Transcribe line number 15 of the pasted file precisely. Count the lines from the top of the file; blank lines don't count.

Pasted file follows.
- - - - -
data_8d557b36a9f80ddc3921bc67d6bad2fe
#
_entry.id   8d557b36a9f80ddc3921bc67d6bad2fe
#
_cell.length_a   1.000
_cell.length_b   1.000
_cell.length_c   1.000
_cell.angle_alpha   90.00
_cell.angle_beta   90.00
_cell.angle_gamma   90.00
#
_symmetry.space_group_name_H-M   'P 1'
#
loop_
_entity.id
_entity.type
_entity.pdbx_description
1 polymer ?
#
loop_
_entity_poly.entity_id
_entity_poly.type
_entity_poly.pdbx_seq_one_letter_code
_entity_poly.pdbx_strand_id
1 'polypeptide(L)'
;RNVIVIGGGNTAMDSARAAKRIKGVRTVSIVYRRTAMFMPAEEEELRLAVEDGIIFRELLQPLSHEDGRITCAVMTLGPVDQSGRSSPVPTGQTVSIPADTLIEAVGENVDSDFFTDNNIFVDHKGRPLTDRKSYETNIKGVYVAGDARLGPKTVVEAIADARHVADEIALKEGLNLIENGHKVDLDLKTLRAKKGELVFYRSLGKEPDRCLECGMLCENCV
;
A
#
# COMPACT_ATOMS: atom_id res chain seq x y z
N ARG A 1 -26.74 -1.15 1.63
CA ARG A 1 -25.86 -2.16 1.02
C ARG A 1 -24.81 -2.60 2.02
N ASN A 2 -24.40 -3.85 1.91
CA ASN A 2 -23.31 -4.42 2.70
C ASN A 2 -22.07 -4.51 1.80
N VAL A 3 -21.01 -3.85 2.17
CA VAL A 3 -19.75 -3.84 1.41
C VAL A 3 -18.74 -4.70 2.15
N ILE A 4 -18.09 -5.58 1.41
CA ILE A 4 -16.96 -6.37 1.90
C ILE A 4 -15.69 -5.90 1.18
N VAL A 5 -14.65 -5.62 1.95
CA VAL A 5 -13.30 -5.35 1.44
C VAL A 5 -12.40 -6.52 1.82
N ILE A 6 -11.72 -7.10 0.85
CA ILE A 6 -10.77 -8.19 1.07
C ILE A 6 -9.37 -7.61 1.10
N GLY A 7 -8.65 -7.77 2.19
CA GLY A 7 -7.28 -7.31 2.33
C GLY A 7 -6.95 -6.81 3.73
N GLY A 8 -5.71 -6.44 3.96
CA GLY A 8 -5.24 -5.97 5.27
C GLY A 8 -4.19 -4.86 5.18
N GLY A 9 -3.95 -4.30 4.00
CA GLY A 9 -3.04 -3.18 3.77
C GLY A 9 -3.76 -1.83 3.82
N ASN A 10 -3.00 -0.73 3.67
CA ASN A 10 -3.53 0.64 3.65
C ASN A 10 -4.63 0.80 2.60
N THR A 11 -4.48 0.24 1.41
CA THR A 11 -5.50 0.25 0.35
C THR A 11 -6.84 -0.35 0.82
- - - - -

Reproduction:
_entity.id